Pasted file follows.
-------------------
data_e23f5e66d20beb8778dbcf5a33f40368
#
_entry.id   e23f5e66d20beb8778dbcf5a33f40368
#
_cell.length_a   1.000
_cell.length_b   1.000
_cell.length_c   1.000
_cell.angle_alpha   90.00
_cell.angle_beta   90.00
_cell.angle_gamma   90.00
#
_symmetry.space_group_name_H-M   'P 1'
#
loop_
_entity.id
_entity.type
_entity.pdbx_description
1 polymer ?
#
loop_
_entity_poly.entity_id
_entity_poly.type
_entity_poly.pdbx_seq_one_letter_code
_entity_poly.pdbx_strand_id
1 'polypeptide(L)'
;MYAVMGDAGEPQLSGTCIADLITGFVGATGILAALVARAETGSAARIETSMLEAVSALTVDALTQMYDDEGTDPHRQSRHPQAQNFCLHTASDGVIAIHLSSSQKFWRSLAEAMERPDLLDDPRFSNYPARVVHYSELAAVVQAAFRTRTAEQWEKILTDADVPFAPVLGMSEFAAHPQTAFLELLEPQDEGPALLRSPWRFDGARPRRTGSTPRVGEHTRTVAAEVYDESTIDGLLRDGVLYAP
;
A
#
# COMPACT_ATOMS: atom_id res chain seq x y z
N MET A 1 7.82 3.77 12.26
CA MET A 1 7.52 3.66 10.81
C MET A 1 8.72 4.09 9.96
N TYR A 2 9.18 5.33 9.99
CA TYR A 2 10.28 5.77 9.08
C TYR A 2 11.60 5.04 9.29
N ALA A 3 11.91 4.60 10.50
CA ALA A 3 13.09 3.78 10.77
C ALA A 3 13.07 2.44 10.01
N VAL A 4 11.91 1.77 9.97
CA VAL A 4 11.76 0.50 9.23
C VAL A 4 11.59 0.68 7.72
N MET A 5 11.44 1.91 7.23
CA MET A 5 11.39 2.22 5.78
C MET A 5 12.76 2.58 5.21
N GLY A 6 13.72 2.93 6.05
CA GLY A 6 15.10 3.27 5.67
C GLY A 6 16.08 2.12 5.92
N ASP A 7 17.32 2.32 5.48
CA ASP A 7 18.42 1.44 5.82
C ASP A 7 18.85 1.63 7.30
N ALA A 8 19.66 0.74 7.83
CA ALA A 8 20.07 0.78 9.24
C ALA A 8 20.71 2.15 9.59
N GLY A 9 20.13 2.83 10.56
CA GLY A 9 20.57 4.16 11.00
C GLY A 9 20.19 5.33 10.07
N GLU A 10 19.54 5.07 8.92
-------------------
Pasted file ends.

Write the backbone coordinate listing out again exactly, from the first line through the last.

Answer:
data_e23f5e66d20beb8778dbcf5a33f40368
#
_entry.id   e23f5e66d20beb8778dbcf5a33f40368
#
_cell.length_a   1.000
_cell.length_b   1.000
_cell.length_c   1.000
_cell.angle_alpha   90.00
_cell.angle_beta   90.00
_cell.angle_gamma   90.00
#
_symmetry.space_group_name_H-M   'P 1'
#
loop_
_entity.id
_entity.type
_entity.pdbx_description
1 polymer ?
#
loop_
_entity_poly.entity_id
_entity_poly.type
_entity_poly.pdbx_seq_one_letter_code
_entity_poly.pdbx_strand_id
1 'polypeptide(L)'
;MYAVMGDAGEPQLSGTCIADLITGFVGATGILAALVARAETGSAARIETSMLEAVSALTVDALTQMYDDEGTDPHRQSRHPQAQNFCLHTASDGVIAIHLSSSQKFWRSLAEAMERPDLLDDPRFSNYPARVVHYSELAAVVQAAFRTRTAEQWEKILTDADVPFAPVLGMSEFAAHPQTAFLELLEPQDEGPALLRSPWRFDGARPRRTGSTPRVGEHTRTVAAEVYDESTIDGLLRDGVLYAP
;
A
#
# COMPACT_ATOMS: atom_id res chain seq x y z
N MET A 1 7.82 3.77 12.26
CA MET A 1 7.52 3.66 10.81
C MET A 1 8.72 4.09 9.96
N TYR A 2 9.18 5.33 9.99
CA TYR A 2 10.28 5.77 9.08
C TYR A 2 11.60 5.04 9.29
N ALA A 3 11.91 4.60 10.50
CA ALA A 3 13.09 3.78 10.77
C ALA A 3 13.07 2.44 10.01
N VAL A 4 11.91 1.77 9.97
CA VAL A 4 11.76 0.50 9.23
C VAL A 4 11.59 0.68 7.72
N MET A 5 11.44 1.91 7.23
CA MET A 5 11.39 2.22 5.78
C MET A 5 12.76 2.58 5.21
N GLY A 6 13.72 2.93 6.05
CA GLY A 6 15.10 3.27 5.67
C GLY A 6 16.08 2.12 5.92
N ASP A 7 17.32 2.32 5.48
CA ASP A 7 18.42 1.44 5.82
C ASP A 7 18.85 1.63 7.30
N ALA A 8 19.66 0.74 7.83
CA ALA A 8 20.07 0.78 9.24
C ALA A 8 20.71 2.15 9.59
N GLY A 9 20.13 2.83 10.56
CA GLY A 9 20.57 4.16 11.00
C GLY A 9 20.19 5.33 10.07
N GLU A 10 19.54 5.07 8.92